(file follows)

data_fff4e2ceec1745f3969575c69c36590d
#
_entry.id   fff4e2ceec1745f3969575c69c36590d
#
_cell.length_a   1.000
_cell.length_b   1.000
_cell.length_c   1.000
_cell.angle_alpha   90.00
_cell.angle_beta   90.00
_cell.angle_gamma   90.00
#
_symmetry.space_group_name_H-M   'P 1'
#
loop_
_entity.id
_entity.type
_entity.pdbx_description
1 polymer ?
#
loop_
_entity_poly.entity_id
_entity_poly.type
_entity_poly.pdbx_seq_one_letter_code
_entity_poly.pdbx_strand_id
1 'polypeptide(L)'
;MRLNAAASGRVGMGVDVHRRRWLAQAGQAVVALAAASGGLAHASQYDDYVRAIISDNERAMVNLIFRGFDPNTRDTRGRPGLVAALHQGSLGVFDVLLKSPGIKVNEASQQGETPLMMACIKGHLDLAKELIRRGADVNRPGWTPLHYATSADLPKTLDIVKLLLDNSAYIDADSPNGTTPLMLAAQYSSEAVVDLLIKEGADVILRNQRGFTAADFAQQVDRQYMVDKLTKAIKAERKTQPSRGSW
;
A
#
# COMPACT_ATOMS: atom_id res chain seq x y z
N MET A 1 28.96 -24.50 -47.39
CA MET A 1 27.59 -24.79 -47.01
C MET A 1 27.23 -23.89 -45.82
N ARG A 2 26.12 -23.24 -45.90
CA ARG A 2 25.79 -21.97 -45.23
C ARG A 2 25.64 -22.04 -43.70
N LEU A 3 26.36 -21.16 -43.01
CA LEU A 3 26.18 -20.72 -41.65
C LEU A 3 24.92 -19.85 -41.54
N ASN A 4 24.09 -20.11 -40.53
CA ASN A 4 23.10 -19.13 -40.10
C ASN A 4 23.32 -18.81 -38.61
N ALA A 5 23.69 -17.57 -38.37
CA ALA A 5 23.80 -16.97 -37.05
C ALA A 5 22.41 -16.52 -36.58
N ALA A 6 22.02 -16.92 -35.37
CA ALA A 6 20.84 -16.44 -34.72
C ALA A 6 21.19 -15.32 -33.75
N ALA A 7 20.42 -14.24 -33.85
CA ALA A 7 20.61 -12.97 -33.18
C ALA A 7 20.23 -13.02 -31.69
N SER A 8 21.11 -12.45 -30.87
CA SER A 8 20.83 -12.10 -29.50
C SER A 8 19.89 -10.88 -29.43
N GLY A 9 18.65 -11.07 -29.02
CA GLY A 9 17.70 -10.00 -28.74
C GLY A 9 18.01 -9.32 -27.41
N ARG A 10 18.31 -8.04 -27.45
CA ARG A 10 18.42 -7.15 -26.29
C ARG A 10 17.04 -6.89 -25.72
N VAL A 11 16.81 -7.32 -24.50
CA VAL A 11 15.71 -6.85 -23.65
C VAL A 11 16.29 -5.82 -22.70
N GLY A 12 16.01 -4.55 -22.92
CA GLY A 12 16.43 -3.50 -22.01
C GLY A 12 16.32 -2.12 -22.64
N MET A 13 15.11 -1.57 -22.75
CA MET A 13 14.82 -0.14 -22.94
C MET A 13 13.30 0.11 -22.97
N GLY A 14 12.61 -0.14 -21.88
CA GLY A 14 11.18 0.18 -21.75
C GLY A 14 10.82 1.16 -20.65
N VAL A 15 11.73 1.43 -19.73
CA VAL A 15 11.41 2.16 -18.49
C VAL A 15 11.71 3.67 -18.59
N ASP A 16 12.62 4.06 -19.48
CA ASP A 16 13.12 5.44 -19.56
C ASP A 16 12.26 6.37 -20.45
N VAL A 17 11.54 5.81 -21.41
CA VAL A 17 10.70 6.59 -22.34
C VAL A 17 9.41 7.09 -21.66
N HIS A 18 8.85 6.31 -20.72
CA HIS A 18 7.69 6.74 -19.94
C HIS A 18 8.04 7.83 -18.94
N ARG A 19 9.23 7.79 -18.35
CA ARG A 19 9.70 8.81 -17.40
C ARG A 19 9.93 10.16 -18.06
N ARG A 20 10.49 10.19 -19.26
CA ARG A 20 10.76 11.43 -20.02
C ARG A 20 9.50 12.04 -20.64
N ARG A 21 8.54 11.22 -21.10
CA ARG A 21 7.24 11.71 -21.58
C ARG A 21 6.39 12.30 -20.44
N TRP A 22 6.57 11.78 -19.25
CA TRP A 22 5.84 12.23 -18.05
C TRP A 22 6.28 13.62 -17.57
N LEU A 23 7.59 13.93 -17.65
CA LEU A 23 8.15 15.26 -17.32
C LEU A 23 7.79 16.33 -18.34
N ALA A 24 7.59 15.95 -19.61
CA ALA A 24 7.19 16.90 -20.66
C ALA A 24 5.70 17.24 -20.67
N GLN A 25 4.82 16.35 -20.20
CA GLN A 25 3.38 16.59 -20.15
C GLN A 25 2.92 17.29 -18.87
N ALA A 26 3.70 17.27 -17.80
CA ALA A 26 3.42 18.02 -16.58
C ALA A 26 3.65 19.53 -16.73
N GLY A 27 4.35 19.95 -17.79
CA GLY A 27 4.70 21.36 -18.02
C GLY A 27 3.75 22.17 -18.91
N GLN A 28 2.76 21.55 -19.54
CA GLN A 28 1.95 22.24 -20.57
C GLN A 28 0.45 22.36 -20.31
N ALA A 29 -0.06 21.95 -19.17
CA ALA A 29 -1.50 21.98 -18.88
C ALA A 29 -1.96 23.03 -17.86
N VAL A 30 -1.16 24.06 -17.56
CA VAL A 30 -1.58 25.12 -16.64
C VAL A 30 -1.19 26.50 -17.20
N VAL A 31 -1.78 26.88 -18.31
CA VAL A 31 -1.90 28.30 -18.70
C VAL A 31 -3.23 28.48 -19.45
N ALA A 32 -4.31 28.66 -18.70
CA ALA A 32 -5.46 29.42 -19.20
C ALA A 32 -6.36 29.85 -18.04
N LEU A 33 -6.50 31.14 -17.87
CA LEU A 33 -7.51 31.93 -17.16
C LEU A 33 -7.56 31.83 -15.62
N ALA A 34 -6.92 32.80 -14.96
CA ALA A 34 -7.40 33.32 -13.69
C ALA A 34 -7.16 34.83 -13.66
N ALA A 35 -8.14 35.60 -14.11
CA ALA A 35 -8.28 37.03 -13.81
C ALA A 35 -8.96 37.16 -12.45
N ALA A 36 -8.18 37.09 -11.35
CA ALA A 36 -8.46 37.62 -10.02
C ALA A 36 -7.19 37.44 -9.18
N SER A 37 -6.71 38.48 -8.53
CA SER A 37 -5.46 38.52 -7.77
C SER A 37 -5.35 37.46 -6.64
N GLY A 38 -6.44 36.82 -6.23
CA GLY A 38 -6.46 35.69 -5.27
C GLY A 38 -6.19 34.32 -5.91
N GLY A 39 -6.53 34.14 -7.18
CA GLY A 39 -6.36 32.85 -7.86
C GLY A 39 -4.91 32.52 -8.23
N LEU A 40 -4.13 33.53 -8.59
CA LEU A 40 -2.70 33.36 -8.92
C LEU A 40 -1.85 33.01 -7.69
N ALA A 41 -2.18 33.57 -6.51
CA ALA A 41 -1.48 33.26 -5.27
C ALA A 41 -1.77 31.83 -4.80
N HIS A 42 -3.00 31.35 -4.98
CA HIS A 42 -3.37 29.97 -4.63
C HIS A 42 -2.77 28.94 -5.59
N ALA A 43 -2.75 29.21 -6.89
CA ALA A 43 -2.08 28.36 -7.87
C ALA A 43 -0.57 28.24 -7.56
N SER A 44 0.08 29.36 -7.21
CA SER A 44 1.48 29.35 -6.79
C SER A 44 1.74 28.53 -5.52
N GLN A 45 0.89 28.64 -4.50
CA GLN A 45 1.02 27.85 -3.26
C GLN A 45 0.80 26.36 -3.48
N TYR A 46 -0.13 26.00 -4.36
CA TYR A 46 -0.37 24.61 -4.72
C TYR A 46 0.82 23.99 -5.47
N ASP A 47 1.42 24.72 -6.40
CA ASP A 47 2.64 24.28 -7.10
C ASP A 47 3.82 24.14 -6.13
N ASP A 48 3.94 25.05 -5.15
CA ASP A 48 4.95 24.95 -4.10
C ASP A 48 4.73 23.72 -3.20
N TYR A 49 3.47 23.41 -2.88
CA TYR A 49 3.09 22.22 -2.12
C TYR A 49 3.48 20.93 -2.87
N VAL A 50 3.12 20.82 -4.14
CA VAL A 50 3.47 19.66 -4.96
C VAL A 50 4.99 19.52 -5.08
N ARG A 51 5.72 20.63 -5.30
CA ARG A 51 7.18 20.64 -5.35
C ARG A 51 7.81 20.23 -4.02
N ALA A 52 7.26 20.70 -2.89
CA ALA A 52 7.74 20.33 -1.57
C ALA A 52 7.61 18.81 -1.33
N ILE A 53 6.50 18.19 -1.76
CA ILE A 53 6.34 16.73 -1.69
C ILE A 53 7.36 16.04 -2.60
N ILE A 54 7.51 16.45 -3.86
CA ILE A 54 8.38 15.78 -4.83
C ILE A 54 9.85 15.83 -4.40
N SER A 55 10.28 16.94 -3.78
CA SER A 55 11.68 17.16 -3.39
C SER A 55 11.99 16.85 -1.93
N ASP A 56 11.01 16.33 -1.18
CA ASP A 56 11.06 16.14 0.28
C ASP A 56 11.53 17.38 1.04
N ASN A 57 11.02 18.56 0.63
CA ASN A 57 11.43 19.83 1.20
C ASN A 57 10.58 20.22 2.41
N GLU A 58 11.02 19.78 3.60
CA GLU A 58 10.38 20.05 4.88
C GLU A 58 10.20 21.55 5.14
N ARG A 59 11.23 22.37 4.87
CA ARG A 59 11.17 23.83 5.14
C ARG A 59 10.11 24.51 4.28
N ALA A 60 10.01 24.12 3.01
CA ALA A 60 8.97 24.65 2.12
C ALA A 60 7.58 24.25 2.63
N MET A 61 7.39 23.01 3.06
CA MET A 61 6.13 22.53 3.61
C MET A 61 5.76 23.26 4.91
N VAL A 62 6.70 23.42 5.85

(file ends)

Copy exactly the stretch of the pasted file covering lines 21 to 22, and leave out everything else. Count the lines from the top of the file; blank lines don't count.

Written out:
_entity_poly.entity_id
_entity_poly.type